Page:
NextGenerationEU: European Commission raises further €10 billion in a successful third bond to support Europe's recovery

By European Commission

NextGenerationEU: European Commission raises further €10 billion in a successful third bond to support Europe's recovery

The European Commission has issued a further €10 billion to support Europe’s recovery from the coronavirus crisis and its consequences, in a third NextGenerationEU bond since the start of the program in mid-June. The Commission issued a 20-year bond due on 4 July 2041, which was welcomed by the market with a very strong interest, with books close to €100 billion.

Thanks to the almost 10-fold oversubscription – a demonstration of the ongoing strong interest by investors – the Commission has obtained very favorable pricing conditions, in line with the strong performance of the NextGenerationEU program so far.

This was a dual-tranche transaction, and the Commission raised a further €5.25 billion in a 10-year back-to-back loan due 22 April 2031 for its European Financial Stabilisation Mechanism (EFSM) and Macro-Financial Assistance (MFA) programs.

” The third NextGenerationEU bond takes the total raised for NextGenerationEU to €45 billion in four weeks. This represents a very encouraging start to the NextGenerationEU funding program. It means that the Commission is well-placed to support all planned NextGenerationEU payments to the Member States over the summer, thereby supporting the economic and social recovery,” Commissioner in charge of Budget and Administration, Johannes Hahn, said.

This is the third transaction under the NextGenerationEU program, following the €20 billion 10-year bonds that the Commission issued on 15 June 2021 and the dual-tranche transaction of €15 billion – that consisted of a €9 billion 5-year bond and a €6 billion 30-year bond – from 29 June.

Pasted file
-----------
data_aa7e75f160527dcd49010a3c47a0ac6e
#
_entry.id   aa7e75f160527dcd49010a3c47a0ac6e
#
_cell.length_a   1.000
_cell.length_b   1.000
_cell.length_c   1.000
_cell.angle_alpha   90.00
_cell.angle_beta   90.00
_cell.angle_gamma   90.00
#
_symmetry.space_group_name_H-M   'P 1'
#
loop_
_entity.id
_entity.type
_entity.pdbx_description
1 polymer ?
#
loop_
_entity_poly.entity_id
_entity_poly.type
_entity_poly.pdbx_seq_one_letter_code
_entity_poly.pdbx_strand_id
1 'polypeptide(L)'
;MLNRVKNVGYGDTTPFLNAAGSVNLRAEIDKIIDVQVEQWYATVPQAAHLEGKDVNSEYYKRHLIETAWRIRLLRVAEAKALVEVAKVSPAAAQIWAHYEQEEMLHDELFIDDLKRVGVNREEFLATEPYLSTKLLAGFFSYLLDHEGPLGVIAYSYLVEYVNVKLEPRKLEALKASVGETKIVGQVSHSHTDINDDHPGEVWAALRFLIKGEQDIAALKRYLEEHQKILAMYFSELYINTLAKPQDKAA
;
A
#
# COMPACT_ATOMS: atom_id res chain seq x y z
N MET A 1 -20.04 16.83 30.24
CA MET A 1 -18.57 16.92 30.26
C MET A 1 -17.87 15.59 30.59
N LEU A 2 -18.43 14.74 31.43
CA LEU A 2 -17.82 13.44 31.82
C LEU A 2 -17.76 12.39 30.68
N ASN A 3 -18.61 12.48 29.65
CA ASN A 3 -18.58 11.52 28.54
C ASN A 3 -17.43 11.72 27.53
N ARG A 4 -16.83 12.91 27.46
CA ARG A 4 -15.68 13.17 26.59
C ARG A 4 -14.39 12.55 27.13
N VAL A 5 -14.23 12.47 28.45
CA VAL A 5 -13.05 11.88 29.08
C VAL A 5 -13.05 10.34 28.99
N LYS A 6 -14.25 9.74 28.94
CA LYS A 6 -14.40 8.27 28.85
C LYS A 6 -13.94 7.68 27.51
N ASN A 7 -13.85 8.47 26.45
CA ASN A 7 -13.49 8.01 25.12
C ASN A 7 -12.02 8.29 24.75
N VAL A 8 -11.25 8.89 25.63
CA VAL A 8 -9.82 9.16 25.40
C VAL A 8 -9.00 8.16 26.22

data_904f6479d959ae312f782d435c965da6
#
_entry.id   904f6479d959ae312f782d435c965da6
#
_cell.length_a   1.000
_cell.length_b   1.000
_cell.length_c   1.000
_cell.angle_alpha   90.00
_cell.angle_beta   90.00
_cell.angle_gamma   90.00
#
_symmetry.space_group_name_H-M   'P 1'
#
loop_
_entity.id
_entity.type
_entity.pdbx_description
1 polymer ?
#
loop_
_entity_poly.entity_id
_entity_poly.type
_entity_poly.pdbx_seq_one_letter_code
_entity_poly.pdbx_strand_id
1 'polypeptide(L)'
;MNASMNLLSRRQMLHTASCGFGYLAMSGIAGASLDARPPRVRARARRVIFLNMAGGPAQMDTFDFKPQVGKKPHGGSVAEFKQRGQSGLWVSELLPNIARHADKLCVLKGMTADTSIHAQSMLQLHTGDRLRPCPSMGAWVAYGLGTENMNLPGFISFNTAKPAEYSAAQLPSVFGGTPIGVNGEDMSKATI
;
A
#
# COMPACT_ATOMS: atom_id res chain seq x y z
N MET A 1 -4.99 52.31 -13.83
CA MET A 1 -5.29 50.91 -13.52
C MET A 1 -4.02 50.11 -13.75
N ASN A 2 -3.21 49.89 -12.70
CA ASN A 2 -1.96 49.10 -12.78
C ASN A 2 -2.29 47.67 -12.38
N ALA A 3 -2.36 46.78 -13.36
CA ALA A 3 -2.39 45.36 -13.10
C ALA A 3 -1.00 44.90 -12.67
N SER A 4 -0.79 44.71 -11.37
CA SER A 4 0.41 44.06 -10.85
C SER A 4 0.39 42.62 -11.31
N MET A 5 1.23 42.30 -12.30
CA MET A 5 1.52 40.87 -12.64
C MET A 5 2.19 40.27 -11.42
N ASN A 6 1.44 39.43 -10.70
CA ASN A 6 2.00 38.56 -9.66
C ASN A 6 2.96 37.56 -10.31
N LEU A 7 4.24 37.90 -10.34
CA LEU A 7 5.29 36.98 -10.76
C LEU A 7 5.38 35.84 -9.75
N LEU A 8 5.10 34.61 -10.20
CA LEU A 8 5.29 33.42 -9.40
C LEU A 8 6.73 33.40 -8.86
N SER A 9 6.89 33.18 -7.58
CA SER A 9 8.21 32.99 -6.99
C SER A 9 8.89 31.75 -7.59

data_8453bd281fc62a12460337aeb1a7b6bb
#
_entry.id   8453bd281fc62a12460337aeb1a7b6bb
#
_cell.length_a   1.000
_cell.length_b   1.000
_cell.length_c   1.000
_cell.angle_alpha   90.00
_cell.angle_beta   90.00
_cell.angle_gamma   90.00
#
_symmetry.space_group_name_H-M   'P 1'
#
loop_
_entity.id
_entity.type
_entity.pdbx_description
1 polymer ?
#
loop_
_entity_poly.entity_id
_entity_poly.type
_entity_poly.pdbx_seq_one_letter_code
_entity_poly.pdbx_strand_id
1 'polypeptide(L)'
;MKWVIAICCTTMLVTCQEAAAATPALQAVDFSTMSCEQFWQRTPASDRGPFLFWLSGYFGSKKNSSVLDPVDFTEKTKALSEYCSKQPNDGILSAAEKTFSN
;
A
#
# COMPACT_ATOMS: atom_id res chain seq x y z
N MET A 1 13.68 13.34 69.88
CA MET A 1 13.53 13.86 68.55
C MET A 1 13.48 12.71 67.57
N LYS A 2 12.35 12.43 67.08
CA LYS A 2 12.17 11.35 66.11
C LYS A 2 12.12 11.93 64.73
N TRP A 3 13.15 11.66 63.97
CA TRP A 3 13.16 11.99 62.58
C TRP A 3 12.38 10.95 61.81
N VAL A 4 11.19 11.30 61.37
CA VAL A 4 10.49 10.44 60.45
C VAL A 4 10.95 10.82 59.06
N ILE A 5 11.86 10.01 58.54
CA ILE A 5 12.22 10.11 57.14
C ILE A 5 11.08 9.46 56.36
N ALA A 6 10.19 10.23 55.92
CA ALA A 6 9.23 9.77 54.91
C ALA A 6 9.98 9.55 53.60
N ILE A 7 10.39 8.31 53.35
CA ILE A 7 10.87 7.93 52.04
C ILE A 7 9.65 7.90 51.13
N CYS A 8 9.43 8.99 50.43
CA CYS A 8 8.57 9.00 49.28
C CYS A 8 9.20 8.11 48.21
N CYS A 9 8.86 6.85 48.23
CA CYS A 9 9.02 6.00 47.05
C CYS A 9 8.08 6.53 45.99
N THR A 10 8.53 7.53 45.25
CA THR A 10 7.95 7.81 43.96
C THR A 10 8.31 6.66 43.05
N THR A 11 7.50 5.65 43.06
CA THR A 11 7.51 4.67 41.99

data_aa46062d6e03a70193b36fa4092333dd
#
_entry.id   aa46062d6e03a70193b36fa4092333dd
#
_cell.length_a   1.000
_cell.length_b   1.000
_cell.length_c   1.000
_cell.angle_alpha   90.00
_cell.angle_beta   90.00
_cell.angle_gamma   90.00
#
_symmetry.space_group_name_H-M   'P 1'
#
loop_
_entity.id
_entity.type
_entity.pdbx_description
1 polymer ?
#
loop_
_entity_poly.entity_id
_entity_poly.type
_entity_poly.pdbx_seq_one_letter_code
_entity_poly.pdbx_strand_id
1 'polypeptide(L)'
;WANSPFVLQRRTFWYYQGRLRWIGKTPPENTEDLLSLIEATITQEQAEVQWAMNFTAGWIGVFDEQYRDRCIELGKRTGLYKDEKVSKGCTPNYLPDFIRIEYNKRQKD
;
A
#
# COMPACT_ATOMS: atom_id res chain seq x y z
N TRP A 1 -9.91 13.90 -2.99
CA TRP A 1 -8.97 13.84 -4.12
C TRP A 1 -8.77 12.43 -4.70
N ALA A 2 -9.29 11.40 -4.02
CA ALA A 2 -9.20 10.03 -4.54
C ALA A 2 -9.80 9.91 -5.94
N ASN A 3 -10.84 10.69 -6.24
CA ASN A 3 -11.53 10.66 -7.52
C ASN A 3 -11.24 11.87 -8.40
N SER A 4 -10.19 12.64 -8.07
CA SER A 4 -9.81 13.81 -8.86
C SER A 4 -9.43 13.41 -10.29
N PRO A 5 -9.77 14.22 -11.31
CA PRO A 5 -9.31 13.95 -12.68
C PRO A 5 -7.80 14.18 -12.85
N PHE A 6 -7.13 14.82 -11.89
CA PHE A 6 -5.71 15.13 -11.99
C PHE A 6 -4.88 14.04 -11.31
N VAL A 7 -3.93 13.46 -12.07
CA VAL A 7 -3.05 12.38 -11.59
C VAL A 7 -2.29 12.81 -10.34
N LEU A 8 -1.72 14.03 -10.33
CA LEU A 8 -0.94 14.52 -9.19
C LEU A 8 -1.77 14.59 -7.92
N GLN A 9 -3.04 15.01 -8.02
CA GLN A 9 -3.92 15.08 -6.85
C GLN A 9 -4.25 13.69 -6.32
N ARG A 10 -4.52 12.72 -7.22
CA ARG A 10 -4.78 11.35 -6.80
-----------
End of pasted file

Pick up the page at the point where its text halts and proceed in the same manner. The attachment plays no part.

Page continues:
Following the transaction, the Commission has so far raised €45 billion under NextGenerationEU. The funds will now be used for the first payments under NextGenerationEU, under the Recovery and Resilience Facility, and various EU budget programs. The first disbursement under NextGenerationEU already took place at the end of June and was carried out under the REACT-EU program. The first payments under the Recovery and Resilience Facility will follow in due course, after the approval by the Council of the National Recovery and Resilience Plans (12 of which have already passed this stage) and the signature of the respective financing and/or loan agreements by the EU Member States and the European Commission.

The transaction has also raised €5 billion which will be used to extend financial assistance provided to Portugal and Ireland in the wake of the financial and sovereign debt crisis. A further €250 million has been raised to finance a loan to Jordan under the Macro-Financial Assistance program.

By the end of 2021, the Commission expects to raise some €80 billion in bonds, to be complemented by short-term EU-Bills, as per the funding plan published in June 2021. The exact amount of both EU-Bonds and EU-Bills will depend on the precise funding needs, and the Commission will revise its initial assessment in the autumn. In this way, the Commission will be able to fund, over the second half of the year, all planned grants and loans to the Member States under the Recovery and Resilience Facility, as well as cover the needs of the EU policies that receive NextGenerationEU funding.